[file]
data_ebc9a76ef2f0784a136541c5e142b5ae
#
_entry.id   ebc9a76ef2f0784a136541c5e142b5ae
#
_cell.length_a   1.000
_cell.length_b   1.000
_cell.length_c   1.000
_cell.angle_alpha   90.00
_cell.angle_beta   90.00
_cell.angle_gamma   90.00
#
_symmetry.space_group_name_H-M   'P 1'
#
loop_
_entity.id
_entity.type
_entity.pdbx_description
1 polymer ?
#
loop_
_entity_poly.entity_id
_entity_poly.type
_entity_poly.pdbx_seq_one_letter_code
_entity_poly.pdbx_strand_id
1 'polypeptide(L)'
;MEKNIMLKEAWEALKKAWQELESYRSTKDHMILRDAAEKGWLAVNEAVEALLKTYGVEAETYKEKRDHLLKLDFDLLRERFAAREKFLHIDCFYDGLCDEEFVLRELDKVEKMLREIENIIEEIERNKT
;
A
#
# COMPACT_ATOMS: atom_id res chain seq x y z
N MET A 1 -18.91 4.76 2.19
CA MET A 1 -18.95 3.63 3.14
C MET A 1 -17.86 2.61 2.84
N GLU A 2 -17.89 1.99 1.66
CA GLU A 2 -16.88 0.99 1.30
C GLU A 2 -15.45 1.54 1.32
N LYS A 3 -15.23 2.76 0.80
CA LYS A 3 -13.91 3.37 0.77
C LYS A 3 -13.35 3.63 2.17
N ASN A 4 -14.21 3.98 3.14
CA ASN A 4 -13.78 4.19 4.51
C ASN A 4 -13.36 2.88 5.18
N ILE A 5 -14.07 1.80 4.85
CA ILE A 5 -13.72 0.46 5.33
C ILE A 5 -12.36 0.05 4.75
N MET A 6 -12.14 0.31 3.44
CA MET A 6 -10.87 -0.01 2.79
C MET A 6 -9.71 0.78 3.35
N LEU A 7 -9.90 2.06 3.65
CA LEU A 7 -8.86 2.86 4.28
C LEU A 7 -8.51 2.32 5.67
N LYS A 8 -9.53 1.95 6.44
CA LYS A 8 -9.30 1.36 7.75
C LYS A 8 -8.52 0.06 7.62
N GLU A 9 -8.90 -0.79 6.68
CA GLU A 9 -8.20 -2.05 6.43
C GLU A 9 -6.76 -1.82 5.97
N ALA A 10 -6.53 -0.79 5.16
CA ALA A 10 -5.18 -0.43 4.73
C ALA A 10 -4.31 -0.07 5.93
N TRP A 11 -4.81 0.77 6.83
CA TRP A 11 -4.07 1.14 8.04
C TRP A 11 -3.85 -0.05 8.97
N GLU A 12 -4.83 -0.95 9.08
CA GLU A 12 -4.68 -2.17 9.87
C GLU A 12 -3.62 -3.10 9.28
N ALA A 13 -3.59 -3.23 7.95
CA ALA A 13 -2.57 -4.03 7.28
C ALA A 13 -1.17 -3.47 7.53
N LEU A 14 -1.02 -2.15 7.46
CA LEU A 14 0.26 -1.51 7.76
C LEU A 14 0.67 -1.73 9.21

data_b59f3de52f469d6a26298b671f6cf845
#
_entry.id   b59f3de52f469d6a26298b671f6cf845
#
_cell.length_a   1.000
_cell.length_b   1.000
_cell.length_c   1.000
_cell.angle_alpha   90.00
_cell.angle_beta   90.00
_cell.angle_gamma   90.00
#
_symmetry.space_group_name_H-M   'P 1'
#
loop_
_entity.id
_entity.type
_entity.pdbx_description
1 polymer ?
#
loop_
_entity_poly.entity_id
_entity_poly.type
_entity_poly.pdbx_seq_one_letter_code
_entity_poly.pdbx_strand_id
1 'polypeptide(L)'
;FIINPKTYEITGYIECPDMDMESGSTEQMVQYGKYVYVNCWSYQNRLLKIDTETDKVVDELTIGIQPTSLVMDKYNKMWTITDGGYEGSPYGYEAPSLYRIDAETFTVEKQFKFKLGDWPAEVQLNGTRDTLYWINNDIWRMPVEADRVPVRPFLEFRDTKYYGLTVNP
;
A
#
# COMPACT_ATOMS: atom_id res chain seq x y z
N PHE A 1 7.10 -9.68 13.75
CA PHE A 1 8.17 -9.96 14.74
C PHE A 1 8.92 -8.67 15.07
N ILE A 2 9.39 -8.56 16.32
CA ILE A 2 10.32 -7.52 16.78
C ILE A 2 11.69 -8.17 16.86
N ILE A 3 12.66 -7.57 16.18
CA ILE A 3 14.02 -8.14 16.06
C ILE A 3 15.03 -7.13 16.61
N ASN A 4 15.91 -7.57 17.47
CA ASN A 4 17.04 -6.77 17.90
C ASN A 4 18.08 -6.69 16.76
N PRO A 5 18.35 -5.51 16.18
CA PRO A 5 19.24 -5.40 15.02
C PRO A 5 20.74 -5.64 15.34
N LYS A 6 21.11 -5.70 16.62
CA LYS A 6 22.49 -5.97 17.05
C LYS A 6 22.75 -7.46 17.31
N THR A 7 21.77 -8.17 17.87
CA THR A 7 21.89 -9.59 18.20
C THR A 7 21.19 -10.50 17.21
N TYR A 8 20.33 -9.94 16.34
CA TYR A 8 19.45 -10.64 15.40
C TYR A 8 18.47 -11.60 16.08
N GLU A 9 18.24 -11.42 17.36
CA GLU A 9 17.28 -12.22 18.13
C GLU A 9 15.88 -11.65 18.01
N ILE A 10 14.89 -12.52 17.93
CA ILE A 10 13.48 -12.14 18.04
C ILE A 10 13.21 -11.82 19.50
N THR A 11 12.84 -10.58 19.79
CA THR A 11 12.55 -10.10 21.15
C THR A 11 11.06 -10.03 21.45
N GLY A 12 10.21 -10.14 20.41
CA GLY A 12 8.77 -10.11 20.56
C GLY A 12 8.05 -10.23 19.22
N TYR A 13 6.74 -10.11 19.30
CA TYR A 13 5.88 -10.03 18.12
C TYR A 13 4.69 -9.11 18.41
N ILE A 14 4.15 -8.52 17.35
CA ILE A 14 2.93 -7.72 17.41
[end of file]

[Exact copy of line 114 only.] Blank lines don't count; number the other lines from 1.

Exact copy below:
C ASN A 4 18.08 -6.69 16.76